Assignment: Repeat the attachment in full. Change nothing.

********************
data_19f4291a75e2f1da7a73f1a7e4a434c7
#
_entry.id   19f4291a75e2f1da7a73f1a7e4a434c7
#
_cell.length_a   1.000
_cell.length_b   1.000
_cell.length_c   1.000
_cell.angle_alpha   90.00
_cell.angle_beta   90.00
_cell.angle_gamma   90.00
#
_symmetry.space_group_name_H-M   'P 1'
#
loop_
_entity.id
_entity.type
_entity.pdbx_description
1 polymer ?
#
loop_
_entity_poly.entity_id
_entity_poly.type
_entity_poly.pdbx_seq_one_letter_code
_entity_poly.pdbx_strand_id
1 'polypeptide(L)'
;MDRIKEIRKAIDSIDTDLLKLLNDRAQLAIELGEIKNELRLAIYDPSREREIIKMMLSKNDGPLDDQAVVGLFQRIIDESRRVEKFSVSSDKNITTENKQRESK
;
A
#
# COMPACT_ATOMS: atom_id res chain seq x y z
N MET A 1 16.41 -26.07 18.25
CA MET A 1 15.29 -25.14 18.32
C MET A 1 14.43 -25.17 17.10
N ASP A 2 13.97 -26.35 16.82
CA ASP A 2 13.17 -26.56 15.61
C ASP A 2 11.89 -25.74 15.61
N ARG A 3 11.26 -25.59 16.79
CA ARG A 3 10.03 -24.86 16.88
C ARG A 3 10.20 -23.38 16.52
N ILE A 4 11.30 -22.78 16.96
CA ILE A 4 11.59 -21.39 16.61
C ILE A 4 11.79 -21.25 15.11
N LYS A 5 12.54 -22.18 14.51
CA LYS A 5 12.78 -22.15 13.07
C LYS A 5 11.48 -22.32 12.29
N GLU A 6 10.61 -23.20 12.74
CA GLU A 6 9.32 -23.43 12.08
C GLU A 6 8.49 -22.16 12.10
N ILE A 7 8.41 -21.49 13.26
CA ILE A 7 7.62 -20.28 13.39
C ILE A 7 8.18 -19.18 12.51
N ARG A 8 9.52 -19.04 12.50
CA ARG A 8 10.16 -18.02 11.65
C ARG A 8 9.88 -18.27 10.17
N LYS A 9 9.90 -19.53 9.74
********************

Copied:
data_19f4291a75e2f1da7a73f1a7e4a434c7
#
_entry.id   19f4291a75e2f1da7a73f1a7e4a434c7
#
_cell.length_a   1.000
_cell.length_b   1.000
_cell.length_c   1.000
_cell.angle_alpha   90.00
_cell.angle_beta   90.00
_cell.angle_gamma   90.00
#
_symmetry.space_group_name_H-M   'P 1'
#
loop_
_entity.id
_entity.type
_entity.pdbx_description
1 polymer ?
#
loop_
_entity_poly.entity_id
_entity_poly.type
_entity_poly.pdbx_seq_one_letter_code
_entity_poly.pdbx_strand_id
1 'polypeptide(L)'
;MDRIKEIRKAIDSIDTDLLKLLNDRAQLAIELGEIKNELRLAIYDPSREREIIKMMLSKNDGPLDDQAVVGLFQRIIDESRRVEKFSVSSDKNITTENKQRESK
;
A
#
# COMPACT_ATOMS: atom_id res chain seq x y z
N MET A 1 16.41 -26.07 18.25
CA MET A 1 15.29 -25.14 18.32
C MET A 1 14.43 -25.17 17.10
N ASP A 2 13.97 -26.35 16.82
CA ASP A 2 13.17 -26.56 15.61
C ASP A 2 11.89 -25.74 15.61
N ARG A 3 11.26 -25.59 16.79
CA ARG A 3 10.03 -24.86 16.88
C ARG A 3 10.20 -23.38 16.52
N ILE A 4 11.30 -22.78 16.96
CA ILE A 4 11.59 -21.39 16.61
C ILE A 4 11.79 -21.25 15.11
N LYS A 5 12.54 -22.18 14.51
CA LYS A 5 12.78 -22.15 13.07
C LYS A 5 11.48 -22.32 12.29
N GLU A 6 10.61 -23.20 12.74
CA GLU A 6 9.32 -23.43 12.08
C GLU A 6 8.49 -22.16 12.10
N ILE A 7 8.41 -21.49 13.26
CA ILE A 7 7.62 -20.28 13.39
C ILE A 7 8.18 -19.18 12.51
N ARG A 8 9.52 -19.04 12.50
CA ARG A 8 10.16 -18.02 11.65
C ARG A 8 9.88 -18.27 10.17
N LYS A 9 9.90 -19.53 9.74